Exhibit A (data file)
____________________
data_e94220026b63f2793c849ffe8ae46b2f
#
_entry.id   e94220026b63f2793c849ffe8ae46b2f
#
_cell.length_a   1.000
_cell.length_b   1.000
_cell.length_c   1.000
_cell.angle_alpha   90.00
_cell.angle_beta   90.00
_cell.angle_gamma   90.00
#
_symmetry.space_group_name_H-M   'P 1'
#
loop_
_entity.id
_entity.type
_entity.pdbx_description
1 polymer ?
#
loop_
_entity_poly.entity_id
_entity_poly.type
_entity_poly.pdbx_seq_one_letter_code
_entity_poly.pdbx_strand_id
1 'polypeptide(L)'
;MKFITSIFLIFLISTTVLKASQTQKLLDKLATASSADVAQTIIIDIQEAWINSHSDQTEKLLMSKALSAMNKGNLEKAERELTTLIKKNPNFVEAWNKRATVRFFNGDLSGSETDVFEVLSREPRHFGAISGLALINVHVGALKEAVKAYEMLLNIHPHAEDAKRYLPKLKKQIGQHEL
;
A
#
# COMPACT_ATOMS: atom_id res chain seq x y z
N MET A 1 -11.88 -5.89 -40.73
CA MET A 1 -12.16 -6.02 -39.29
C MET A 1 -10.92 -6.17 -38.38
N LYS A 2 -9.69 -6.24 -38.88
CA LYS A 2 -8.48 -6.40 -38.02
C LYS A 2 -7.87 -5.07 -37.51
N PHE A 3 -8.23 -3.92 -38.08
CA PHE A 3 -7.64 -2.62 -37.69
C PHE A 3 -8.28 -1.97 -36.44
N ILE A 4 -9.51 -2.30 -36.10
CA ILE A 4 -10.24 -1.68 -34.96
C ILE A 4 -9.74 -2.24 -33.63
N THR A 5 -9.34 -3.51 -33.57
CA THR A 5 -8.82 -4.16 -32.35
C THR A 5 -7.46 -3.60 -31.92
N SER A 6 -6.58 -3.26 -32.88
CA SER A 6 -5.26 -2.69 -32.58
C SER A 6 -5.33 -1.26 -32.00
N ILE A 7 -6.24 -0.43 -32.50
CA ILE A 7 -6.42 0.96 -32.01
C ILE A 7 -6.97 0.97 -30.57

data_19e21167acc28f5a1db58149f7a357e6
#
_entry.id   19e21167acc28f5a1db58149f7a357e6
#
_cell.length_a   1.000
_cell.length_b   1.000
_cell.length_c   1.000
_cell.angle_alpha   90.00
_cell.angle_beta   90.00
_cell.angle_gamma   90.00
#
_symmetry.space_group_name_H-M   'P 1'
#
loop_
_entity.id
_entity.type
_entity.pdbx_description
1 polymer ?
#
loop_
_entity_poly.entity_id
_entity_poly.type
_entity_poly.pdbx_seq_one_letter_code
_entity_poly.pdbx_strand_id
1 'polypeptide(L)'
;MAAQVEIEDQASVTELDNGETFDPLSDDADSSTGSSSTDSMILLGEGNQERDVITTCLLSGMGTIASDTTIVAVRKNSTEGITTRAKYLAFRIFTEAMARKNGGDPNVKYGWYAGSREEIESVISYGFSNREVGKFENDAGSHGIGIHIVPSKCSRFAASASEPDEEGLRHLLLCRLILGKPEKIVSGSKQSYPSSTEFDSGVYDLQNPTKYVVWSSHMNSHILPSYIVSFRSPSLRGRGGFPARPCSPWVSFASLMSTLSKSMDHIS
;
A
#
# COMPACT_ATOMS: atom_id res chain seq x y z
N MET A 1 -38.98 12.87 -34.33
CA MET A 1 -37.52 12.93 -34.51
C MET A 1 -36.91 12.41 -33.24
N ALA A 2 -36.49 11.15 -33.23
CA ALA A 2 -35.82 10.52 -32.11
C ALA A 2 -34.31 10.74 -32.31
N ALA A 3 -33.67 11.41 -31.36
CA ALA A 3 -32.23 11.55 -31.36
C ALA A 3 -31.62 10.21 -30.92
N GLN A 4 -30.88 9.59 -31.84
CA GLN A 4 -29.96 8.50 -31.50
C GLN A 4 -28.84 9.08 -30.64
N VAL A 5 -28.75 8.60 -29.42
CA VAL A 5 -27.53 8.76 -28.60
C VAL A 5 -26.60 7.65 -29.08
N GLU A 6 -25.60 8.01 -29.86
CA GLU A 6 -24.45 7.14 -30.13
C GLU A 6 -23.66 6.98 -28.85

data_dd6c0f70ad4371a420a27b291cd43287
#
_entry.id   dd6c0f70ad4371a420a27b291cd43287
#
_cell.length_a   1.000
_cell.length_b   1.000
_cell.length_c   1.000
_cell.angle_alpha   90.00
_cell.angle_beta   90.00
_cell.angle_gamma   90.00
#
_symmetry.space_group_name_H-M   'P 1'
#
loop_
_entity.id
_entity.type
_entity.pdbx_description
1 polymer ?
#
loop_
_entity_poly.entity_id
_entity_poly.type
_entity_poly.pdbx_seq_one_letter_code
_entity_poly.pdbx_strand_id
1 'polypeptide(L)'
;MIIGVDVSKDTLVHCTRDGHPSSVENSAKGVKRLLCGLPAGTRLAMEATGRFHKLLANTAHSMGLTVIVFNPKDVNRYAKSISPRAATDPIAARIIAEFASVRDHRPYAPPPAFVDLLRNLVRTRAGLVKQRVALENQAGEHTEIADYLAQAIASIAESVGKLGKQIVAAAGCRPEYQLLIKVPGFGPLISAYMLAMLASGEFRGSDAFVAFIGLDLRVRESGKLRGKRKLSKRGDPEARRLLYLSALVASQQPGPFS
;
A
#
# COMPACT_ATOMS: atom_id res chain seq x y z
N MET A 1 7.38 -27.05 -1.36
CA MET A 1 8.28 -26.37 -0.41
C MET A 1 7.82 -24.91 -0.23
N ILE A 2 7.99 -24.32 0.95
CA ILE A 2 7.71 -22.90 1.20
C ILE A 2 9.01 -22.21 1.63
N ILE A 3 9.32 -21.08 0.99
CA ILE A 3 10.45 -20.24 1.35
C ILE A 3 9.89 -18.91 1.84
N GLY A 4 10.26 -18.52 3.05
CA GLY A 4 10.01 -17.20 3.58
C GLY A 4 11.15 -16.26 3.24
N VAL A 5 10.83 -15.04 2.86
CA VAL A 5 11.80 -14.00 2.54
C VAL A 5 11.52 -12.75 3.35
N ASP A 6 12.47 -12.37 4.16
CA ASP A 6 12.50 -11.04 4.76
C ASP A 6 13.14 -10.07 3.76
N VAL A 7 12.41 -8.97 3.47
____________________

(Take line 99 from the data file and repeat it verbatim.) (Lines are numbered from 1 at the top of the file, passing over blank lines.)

C GLU A 6 -23.66 6.98 -28.85